UCT Students Finally Reject Fallism Decisively
On 4 May 2017, UCT announced an uncharacteristically strong message from its 30000 students. They are sick and tired of ideology and politics on campus in general and intimidating, violent and destructive fallist tactics against the UCT Students Representative Council (SRC) in particular.
By refusing to participate in a sham election overwhelmingly dominated by apparatchik fallist candidates and/or actually voting against them, nearly 90% of the students eligible to vote rejected intimidation-based representation on the SRC. In fact, even in spite of this boycott, all of the independent, anti-intimidation candidates were elected, finishing 1, 2 and 4 respectively in the final tally. The number 1 ‘vote-getter’ made her open mind crystal clear in her ‘vision statement’: “You can’t change a regime on the basis of compassion. There’s got to be something harder. If you asked me a month ago who the SRC was and what they do, I wouldn’t have been able to answer you. For too long has the SRC been a group of students merely in theoretical existence, who represented a student opinion which had no accountability”.
The competing ‘theoretical existentialist’ candidates largely represent the Pan-Africanist Student Movement of Azania (PASMA) and the Economic Freedom Fighters Students’ Command (EFFSC), both of whose “basic programme[s] [are] the complete overthrow of a neoliberal anti-black system and the realisation of students’ power”.
The top fallist candidate (500 votes behind the leader) was Masixole Mlandu, the multi-arrested (for contravening a high court order, malicious damage to property, trespassing, and intimidation), ‘Black’ nationalist, Agreement signatory, ‘clemencied’ PASMA leader who had to be released from incarceration in Pollsmoor Prison to ‘negotiate’ the infamous November Agreement. But, by illegally occupying the Bremner Building at the end of March 2017, he violated his ‘clemency’. He received less than 5% of the potential student votes, and is noted for stating: “We will usher into this country an attitude of black rage, black liberation, an attitude that threatened the foundation of whiteness,” and, “Revolution is the answer to our problem. … We must live up to our historical task … to change society from bottom up with no compromise.”
Another SRC ‘winner’ and ‘clemency’ violator was EFFSC candidate Sinawo Thambo.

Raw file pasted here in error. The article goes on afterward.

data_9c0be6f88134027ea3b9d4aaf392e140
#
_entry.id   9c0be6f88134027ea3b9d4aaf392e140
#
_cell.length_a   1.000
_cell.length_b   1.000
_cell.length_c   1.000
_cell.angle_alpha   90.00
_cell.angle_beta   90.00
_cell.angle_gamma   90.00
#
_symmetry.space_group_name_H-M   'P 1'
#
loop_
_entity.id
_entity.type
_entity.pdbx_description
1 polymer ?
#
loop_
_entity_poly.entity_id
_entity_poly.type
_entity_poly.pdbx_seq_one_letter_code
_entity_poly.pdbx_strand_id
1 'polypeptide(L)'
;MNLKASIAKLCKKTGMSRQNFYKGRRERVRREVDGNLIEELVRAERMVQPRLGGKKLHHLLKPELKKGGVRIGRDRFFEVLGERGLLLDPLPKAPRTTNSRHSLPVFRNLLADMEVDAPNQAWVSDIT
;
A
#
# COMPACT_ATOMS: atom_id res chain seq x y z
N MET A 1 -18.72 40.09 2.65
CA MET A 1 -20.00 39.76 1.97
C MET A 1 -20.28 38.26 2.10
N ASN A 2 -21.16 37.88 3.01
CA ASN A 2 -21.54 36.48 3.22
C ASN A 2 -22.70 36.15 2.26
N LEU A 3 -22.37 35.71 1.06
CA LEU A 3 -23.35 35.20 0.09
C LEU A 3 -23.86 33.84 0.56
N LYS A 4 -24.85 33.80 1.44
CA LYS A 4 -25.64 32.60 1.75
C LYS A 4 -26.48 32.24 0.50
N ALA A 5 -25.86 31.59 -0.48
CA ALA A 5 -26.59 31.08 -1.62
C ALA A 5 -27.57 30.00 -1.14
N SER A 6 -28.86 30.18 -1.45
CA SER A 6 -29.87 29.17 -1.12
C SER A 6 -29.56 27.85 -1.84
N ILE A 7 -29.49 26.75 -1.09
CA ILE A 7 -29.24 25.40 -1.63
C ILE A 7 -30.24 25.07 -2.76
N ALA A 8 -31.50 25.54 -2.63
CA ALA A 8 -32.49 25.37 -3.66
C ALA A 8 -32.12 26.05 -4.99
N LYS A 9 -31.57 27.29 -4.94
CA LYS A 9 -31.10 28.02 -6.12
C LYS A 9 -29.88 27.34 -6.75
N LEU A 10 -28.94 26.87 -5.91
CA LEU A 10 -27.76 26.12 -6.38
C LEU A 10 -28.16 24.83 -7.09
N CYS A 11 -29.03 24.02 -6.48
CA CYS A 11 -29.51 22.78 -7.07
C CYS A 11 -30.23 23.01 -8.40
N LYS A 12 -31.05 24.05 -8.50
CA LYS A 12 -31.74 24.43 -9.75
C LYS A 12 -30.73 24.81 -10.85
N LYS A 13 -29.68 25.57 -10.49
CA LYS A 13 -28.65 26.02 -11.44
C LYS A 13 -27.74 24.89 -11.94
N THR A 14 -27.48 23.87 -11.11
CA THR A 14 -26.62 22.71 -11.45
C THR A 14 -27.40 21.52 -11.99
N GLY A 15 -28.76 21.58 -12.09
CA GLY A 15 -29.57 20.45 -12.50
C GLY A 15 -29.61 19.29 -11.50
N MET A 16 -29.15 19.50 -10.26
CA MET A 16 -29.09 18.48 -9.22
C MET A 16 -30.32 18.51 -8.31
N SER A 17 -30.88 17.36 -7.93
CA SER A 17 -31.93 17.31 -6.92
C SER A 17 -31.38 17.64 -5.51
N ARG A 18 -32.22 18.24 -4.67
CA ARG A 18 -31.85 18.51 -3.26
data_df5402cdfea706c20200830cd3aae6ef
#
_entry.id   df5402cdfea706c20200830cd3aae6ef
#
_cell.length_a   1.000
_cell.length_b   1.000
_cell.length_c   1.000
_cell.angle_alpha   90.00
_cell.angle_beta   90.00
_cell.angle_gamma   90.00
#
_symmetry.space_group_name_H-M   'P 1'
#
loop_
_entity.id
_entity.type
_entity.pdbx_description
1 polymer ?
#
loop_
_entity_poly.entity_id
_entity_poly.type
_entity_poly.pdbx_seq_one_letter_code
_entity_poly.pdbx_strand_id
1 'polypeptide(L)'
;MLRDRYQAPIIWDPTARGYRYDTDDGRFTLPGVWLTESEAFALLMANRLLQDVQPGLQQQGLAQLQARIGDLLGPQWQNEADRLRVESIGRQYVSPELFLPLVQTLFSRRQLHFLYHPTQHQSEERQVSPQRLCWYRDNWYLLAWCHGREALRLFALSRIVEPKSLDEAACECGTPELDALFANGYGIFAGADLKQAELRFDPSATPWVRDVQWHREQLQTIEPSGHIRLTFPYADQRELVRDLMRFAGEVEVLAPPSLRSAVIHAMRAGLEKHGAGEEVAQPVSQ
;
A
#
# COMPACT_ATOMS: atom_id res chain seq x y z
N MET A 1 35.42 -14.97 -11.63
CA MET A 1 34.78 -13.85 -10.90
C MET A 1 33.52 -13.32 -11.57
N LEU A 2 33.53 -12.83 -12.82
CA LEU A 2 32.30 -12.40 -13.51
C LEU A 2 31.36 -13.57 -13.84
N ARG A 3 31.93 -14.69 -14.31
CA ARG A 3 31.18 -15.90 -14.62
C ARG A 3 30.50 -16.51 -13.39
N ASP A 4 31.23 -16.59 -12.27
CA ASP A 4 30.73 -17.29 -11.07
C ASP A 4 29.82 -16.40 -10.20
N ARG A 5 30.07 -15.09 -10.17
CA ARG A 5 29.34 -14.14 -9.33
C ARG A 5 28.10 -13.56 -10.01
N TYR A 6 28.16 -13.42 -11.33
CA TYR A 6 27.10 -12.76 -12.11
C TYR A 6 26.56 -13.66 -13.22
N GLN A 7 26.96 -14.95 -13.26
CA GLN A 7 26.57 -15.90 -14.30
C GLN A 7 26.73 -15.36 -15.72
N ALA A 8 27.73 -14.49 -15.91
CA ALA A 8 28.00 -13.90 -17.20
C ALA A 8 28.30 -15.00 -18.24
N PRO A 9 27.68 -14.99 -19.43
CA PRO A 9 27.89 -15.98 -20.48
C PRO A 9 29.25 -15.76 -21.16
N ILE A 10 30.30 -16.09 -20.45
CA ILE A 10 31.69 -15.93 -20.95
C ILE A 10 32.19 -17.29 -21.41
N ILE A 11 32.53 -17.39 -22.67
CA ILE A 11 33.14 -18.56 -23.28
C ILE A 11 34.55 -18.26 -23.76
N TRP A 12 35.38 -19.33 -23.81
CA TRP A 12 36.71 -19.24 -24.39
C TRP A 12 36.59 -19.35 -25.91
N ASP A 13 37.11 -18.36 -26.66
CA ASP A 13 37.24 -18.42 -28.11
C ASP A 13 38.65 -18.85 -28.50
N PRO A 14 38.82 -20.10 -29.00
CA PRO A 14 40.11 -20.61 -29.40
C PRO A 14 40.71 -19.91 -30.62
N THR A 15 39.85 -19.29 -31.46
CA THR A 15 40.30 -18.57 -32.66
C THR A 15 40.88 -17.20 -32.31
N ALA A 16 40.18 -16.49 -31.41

Given the clemency violations of two of the ‘winners’, Mlandu’s disturbing personal position statement, and that a 25% voter turnout is necessary for a legitimate SRC election, let’s see if the ‘elected’ slate will be ratified by the Student Parliament, the relevant committee of the Department of Student Affairs and then by the UCT Council, so that a new SRC can be inducted. This may take a while, since the current SRC vacate office on 30 June 2017. Then, of course, there would need to be a governing coalition between the EFF and PASMA which has not been the case on other campuses.
Why only boycott?
But why did most students choose to boycott and not participate in the SRC election? Some might attribute this decision to students’ disgust with the publicized disgraceful rejection by the UCT Alumni Association (AA) of a motion calling for “support for the [outgoing] Student Representative Council (SRC), celebrating the positive impact that they have had during very difficult times”. Initially, a vote by hand supported the motion. But this decision was challenged by an impassioned plea from Ms Lorna Houston (President of the UCT Convocation and key ‘player’ in its Internal Reconciliation and Transformation Commission). In the end, despite a rational rebuttal to it by an alumnus, meeting chairperson Ms Dianna Yach overruled the vote and unilaterally decided on an anonymous vote by ballot, resulting in the motion’s rejection. VC Price was present but contributed nothing to the debate on this motion.
The “difficult times” mentioned in the motion relate to unrelenting intimidation during 2016 of the anti-fallist SRC by PASMA-affiliated fallists and Mlandu in particular. Because of this, some described the failure of the Democratic Alliance Students Organisation (DASO) (which had been a dominant force in the SRC of recent years) to put up candidates as “gutless”. I countered this, arguing that students chose not to participate because of a collapse in their confidence in the endlessly-capitulating UCT Executive, academic staff and alumni.
The pro-fallist Cape Times described the election as a fallist “triumph”. Fallists comment inter alia that it was “an excellent outcome” and a result of voters’ “faith” in their ability “to fight for… marginalised peoples… involved in the struggles at the university” to “eliminate the monopoly held by the executive and the council of the university with regard to decision making”, thereby “strengthen[ing] gains already made.”
Should UCT’s Executive and Council once again capitulate to SRC fallists without a legitimate mandate, they will totally cede control to a visionless, violent and destructive minority bent on deconstructive “decolonization” of Africa’s finest university.
The students have spoken, but will the academics, alumni, executive and Council listen and act? Their silence is deafening.